I love to see fish rise. That’s why I fish dry flies. Splashy rises are my favorite. It’s the type of rise form which tells me the fish are exploding at the surface with reckless abandon. I like those two words…reckless abandon. These takes may be the most memorable. Makes me smile just thinking about it.
Splashy rises are what makes the Salmonfly hatch so much fun. You know where the fish are. There is no doubt when a fish takes your fly!
Ever thought about why fish make different rise forms? Splashy rises…head and tail rises…tails only…a sipping fish which only leaves a barely perceptible ring? I’m lucky enough to fish quite a bit and I see these different rise forms all the time.
But I think the other rises are tougher to catch fish. Sure, the fish may be rising more consistently with a sip, sip, sip. Find the right rhythm of “sip” and place your fly in the feeding zone with a drag-free drift and keep your fingers crossed. There’s more of a chance for the fish to “drive by”, take a quick look at your fly, decide not to take your fly and swim away.
Some insects create the opportunity for these splashy rises. October Caddis are flitting over the river and only touch down momentarily to lay their eggs, so the fish have to make a very quick decision to rise and try to eat the bug. Hence the splashy rise. Sometimes they miss and try again. Entertaining to watch.
This is a good time to try your favorite October Caddis pattern. Here’s mine:
RiverKeeper October Caddis
The fall drakes are out too. They hatch, float down the river briefly and take flight. This activity happens in riffles where the river current is swift. It’s a quick process for the duns and the fish need to react quickly.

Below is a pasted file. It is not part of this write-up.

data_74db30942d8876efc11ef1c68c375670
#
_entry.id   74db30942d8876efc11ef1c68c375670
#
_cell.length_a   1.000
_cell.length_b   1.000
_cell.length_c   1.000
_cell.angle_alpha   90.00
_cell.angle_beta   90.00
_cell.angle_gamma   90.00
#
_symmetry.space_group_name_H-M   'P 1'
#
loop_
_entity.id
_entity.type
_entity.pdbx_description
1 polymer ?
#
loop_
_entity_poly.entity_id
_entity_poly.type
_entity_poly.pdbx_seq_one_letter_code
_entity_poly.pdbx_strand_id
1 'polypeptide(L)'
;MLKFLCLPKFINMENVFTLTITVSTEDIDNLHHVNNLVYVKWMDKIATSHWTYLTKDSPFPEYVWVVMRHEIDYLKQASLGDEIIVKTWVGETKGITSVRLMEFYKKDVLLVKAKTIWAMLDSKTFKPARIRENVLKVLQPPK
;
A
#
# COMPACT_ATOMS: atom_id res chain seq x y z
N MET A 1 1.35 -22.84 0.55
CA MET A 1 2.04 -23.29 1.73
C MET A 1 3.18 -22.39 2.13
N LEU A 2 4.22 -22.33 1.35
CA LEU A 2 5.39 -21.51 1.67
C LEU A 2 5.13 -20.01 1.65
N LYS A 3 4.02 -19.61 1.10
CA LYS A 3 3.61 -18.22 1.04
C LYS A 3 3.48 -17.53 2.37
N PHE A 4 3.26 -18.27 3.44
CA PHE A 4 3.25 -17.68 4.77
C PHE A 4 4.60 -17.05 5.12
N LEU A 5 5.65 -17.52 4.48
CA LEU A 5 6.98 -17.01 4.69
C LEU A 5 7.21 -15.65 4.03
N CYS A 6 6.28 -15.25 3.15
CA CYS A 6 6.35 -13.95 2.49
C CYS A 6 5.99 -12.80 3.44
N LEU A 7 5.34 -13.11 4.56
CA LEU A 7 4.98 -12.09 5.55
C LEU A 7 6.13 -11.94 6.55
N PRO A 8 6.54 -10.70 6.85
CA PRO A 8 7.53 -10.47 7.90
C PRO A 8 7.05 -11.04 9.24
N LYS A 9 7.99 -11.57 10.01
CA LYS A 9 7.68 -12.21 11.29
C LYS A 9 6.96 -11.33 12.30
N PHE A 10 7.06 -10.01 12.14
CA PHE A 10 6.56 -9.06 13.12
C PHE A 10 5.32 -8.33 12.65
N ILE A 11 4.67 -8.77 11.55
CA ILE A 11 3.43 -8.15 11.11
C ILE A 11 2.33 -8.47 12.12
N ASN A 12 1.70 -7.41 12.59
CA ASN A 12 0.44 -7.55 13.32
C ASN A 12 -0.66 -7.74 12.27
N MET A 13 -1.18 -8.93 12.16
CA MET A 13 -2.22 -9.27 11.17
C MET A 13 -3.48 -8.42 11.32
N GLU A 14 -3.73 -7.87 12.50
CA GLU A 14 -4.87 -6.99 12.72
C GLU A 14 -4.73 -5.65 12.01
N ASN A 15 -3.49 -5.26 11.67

I’ve been using a Sparkle Dun and hooking a fish or two.
A couple of weeks ago, I observed a splashy rise and covered the fish with one of my flies. The fish gods were smiling upon me that day and I hooked up with a BIG fish. It immediately headed for fast water, jumped a couple of times to show me how big it really was and popped off. It all happened in less than 8 seconds. But I still remember the brief fight…I’m smiling now.
So head out to the river and use your observation skills to see if the fish are showing themselves. You might me lucky and see a splashy rise and create a memory for yourself.
John, I haven’t told you lately how much I appreciate your blog. I need to do it more often. Your style is so interesting and the content so informative. I always learn something from every episode. Thanks for the education.
Thanks for the nice comment. Pleased to hear you continue to enjoy RiverKeeper Flies!